09 December 2010

Down the Drain with Wikileaks

Whistleblowing is good when actual wrong has been done, but governments and businesses cannot function without privacy any more than individuals or families can. When people don't feel comfortable talking off the record, or when they fear they might be endangered by it, they stop talking, and mutual misunderstanding and suspicion ensue.

Take the revelation that Hillary Clinton had inquired of her aides whether Christina Fernandez was on medication and if so, how the meds affected her decision-making. It's a perfectly legitimate question for a secretary of state to ask before meeting the president of a foreign country. Yet Ms. Fernandez is hardly likely to be pleased to learn that it was asked, and this makes relations between Argentina and the US ever so slightly more difficult. Much worse would be the consequences of harsh words used by US diplomats (in a confidential discussion) about the chief Chinese representative at the Six-Party Talks over North Korea, and the revelation that some American diplomats think an important Turkish minister is a bit of a closet Islamic extremist. Publicizing such matters makes the going along the rough edges of international relations just that much rougher--and makes the world a slightly more dangerous place.

Back on the home front, what good purpose is served by making public the knowledge that some American diplomats in Colombo, at least, believe that President Rajapakse and his military commanders are guilty of war crimes? It is not as if the news is going to change the views people already hold. It may briefly put fresh heart into human-rights campaigners and civil-society activists, but its practical consequences are all negative: they consist mainly of increased friction, distrust and resentment between Sri Lanka and the US, and between Sri Lanka and the west in general. It will make working towards final reconciliation and accountability harder than ever. That benefits nobody.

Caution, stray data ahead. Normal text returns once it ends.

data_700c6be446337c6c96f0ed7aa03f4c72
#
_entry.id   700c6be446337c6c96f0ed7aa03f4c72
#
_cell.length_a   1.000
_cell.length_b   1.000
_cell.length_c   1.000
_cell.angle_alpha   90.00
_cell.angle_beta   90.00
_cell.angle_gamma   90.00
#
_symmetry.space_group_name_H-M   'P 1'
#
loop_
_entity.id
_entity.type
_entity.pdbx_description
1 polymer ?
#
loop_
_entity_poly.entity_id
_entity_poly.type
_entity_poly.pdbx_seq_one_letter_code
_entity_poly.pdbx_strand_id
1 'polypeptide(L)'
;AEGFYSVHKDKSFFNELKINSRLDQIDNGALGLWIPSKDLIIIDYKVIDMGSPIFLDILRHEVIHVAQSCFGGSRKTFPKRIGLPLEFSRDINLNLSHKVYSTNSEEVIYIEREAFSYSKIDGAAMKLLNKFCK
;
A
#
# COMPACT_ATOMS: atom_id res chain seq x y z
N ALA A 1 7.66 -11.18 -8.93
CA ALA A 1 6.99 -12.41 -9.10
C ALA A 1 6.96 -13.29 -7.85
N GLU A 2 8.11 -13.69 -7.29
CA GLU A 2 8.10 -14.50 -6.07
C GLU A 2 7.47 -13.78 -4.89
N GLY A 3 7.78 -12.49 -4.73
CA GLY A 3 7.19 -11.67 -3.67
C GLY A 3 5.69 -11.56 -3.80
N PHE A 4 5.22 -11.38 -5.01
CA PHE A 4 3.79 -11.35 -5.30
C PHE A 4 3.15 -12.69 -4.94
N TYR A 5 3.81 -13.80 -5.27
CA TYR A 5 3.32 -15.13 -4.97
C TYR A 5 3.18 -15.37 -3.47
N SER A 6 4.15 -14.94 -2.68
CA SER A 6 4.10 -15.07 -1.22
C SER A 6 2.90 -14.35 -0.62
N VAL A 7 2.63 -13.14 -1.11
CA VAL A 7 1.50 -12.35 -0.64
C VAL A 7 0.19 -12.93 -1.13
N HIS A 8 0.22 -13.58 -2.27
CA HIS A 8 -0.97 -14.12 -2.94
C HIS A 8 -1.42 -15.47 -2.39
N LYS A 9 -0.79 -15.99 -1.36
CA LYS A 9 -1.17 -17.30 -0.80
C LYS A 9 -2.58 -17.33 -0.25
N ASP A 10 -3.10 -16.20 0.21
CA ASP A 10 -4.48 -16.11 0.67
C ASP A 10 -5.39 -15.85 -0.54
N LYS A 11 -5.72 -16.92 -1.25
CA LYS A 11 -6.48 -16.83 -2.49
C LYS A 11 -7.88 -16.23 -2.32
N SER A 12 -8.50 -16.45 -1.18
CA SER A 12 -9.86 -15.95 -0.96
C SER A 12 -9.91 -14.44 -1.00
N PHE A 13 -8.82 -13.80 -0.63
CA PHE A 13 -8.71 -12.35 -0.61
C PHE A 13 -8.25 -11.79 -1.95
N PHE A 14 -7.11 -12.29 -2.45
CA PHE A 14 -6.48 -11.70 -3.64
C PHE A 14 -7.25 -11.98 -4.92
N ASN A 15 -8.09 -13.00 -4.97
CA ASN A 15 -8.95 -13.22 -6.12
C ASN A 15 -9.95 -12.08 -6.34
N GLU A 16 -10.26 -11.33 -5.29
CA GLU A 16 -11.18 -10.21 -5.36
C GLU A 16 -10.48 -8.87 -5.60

'Freedom of information' also means freedom for information to flow. By turning itself into an obstacle to its free passage in this way, Wikileaks has made the world a shadier, more secretive place. This is nothing less than a terrorist attack on civilization. It will have a far greater impact, in the long term, than 9/11 ever did or could. And it is not just the West that is the victim here. It is everybody.

01 December 2010

Solar: Not Stellar

Ian McEwan is, in one sense at least, the best prose craftsman now working in English. That sense is finish; his writing is like a perfect cabuchon-cut jewel, slick and flawless; or like a perfectly aged brandy, so smooth you hardly feel it as it goes down.

Unfortunately, I find that the impression it leaves behind, at least with me, is also as ephemeral as the effect of fine brandy: a slight hangover the day after, and then gone for ever. I've enjoyed nearly every book of his I've read, as long as I was reading it. A month after I'd finished it, though, I could remember little of plot, character or indeed, anything else. Surely this can't be good?

Solar, however, is a book I will remember, because it is the first time Ian McEwan has completely failed with me. I think I understand the trick he's trying to pull off here: create an unsympathetic character, one deserving of nothing better than pity or contempt, and try to interest the reader in him, even feel some sympathy for him in spite of his faults. It doesn't work. Michael Beard, the Nobel-prizewinning protagonist of Solar, is a gluttonous, womanizing slob to whom essentially unbelievable things happen, and not very interestingly. We are privy to his thoughts most of the time, but these neither bring us any insight into his creepiness that would help us understand him and possibly empathize, nor do they seem to me like the workings of the mind of a physicist--unless physicists' minds work just the same way as everyone else's, which may be the case most of the time but surely not all of it. The fact is, Michael Beard doesn't seem very intelligent at all. Is that McEwan's point, then? That Nobel-prizewinning physicists are just the same as all of us, only intermittently bright and otherwise slaves to their passions and habits, not very interesting apart from their work? We knew the first already--it's a truism of the most banal sort--and as for the second, it's a lie. People like Einstein, Dirac, Feynman and Bohm were far from uninteresting as human beings. They were all, in their different ways, a little bit peculiar. There is nothing in the least peculiar about McEwan's physicist creation Michael Beard.

Somewhat to my astonishment, I actually found myself speed-reading the last third of Solar, just to see whether anything worthwhile would happen in the end (nothing did). Speed-reading Ian McEwan! Has it come to this?